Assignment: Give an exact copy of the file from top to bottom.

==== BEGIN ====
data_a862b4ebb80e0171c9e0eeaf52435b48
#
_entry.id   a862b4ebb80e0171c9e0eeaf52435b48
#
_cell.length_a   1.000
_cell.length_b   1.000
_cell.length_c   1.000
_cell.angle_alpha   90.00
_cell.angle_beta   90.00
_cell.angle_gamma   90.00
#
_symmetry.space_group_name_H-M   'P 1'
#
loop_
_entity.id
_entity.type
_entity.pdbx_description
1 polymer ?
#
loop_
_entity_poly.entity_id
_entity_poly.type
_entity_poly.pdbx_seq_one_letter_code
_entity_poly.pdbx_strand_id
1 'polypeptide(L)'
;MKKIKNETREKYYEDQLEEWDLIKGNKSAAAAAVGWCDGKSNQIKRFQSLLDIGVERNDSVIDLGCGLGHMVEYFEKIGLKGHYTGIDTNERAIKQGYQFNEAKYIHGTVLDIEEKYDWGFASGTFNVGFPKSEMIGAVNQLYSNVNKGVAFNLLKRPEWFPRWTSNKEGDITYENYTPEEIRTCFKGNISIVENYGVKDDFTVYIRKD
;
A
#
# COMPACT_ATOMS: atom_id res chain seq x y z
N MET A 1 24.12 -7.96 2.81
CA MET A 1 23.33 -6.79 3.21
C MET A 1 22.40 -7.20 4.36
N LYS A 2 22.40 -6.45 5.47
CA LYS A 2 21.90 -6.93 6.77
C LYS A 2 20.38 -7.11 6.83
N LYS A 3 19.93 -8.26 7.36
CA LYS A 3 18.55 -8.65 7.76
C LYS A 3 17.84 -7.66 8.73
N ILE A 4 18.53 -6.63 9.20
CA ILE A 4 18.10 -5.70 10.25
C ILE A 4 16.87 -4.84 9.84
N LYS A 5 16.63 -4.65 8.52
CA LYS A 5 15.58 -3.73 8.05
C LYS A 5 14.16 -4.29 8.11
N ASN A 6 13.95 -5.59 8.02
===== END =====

data_a862b4ebb80e0171c9e0eeaf52435b48
#
_entry.id   a862b4ebb80e0171c9e0eeaf52435b48
#
_cell.length_a   1.000
_cell.length_b   1.000
_cell.length_c   1.000
_cell.angle_alpha   90.00
_cell.angle_beta   90.00
_cell.angle_gamma   90.00
#
_symmetry.space_group_name_H-M   'P 1'
#
loop_
_entity.id
_entity.type
_entity.pdbx_description
1 polymer ?
#
loop_
_entity_poly.entity_id
_entity_poly.type
_entity_poly.pdbx_seq_one_letter_code
_entity_poly.pdbx_strand_id
1 'polypeptide(L)'
;MKKIKNETREKYYEDQLEEWDLIKGNKSAAAAAVGWCDGKSNQIKRFQSLLDIGVERNDSVIDLGCGLGHMVEYFEKIGLKGHYTGIDTNERAIKQGYQFNEAKYIHGTVLDIEEKYDWGFASGTFNVGFPKSEMIGAVNQLYSNVNKGVAFNLLKRPEWFPRWTSNKEGDITYENYTPEEIRTCFKGNISIVENYGVKDDFTVYIRKD
;
A
#
# COMPACT_ATOMS: atom_id res chain seq x y z
N MET A 1 24.12 -7.96 2.81
CA MET A 1 23.33 -6.79 3.21
C MET A 1 22.40 -7.20 4.36
N LYS A 2 22.40 -6.45 5.47
CA LYS A 2 21.90 -6.93 6.77
C LYS A 2 20.38 -7.11 6.83
N LYS A 3 19.93 -8.26 7.36
CA LYS A 3 18.55 -8.65 7.76
C LYS A 3 17.84 -7.66 8.73
N ILE A 4 18.53 -6.63 9.20
CA ILE A 4 18.10 -5.70 10.25
C ILE A 4 16.87 -4.84 9.84
N LYS A 5 16.63 -4.65 8.52
CA LYS A 5 15.58 -3.73 8.05
C LYS A 5 14.16 -4.29 8.11
N ASN A 6 13.95 -5.59 8.02